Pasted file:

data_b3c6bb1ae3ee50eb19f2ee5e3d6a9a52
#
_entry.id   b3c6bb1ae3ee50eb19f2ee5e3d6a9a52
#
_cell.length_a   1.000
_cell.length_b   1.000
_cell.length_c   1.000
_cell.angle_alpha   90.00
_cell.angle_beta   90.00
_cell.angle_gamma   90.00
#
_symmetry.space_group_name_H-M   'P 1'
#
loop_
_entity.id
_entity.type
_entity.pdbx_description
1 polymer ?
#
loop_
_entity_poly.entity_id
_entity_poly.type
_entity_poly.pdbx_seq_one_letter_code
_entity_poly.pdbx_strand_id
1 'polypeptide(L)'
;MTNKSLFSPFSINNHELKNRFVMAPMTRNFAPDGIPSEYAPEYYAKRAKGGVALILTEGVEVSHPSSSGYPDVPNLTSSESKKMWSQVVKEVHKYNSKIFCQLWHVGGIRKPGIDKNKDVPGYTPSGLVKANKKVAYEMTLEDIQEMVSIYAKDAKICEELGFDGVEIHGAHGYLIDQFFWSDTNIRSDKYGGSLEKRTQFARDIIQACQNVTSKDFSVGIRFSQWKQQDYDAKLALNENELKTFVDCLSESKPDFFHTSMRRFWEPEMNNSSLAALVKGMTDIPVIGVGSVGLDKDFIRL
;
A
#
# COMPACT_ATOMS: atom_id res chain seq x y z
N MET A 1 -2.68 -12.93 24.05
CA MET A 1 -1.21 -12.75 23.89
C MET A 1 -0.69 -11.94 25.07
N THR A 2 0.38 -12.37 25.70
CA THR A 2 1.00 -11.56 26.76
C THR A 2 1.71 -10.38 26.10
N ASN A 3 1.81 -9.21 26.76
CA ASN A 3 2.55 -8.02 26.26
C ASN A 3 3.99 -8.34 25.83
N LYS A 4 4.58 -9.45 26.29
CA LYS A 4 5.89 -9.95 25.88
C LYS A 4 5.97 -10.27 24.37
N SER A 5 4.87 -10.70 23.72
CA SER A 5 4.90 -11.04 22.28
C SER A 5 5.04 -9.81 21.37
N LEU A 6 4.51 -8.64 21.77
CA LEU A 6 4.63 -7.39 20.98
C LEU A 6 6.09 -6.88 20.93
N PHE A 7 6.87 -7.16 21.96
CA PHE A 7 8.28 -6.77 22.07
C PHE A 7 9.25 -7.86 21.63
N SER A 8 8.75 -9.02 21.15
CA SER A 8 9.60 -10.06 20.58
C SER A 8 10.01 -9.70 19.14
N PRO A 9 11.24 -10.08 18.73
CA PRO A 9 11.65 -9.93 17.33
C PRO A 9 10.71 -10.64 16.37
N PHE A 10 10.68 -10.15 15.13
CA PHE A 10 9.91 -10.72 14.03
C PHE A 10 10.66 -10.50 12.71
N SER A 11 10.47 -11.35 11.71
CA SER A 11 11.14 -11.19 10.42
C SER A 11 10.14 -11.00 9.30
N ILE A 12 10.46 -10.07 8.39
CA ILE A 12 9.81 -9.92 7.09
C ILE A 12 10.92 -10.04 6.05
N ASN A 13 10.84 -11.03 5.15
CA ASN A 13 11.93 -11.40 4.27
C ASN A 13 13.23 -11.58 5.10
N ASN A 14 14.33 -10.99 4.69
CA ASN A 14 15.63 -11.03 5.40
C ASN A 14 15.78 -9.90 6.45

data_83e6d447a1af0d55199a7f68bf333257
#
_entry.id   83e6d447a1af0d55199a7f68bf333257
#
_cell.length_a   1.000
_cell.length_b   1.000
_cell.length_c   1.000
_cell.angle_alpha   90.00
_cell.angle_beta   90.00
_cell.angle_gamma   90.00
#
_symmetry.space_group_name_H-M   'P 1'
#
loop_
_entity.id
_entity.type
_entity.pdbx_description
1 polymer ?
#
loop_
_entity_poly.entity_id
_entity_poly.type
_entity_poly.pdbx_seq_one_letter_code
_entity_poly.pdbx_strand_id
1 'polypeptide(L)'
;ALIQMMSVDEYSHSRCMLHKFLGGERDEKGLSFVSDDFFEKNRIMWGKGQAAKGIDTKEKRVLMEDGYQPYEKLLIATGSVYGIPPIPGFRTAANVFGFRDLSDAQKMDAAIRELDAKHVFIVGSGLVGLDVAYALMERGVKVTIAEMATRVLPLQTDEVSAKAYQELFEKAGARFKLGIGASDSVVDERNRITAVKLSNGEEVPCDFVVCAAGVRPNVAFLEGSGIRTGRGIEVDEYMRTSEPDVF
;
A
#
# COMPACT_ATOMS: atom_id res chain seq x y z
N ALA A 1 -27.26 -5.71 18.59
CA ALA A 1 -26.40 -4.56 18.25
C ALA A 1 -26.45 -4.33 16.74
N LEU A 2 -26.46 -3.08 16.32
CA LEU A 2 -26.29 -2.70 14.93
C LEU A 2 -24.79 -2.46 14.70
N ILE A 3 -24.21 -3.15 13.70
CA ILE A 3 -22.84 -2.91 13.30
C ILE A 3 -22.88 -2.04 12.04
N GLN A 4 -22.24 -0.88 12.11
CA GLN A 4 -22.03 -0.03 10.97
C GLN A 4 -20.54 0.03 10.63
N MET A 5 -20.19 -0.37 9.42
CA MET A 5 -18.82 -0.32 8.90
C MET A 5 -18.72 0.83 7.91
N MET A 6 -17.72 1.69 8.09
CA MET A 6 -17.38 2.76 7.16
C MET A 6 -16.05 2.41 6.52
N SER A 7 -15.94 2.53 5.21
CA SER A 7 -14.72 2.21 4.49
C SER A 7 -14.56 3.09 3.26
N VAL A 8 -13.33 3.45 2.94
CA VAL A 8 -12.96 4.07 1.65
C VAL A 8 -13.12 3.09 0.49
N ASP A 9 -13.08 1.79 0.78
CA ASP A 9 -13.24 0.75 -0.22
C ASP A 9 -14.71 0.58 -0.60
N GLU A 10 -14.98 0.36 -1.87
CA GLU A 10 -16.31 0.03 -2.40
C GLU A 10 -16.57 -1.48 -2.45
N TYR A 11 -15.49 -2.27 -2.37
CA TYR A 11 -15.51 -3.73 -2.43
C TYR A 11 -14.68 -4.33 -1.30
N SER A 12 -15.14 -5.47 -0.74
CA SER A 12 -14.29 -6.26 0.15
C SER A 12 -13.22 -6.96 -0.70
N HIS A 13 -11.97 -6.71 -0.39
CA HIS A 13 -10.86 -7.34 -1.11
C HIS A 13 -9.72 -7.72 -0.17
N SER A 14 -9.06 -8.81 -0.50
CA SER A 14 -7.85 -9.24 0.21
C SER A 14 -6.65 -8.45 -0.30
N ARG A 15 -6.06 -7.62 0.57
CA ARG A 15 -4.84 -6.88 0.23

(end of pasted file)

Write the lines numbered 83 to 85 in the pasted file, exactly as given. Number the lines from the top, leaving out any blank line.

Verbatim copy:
#
_symmetry.space_group_name_H-M   'P 1'
#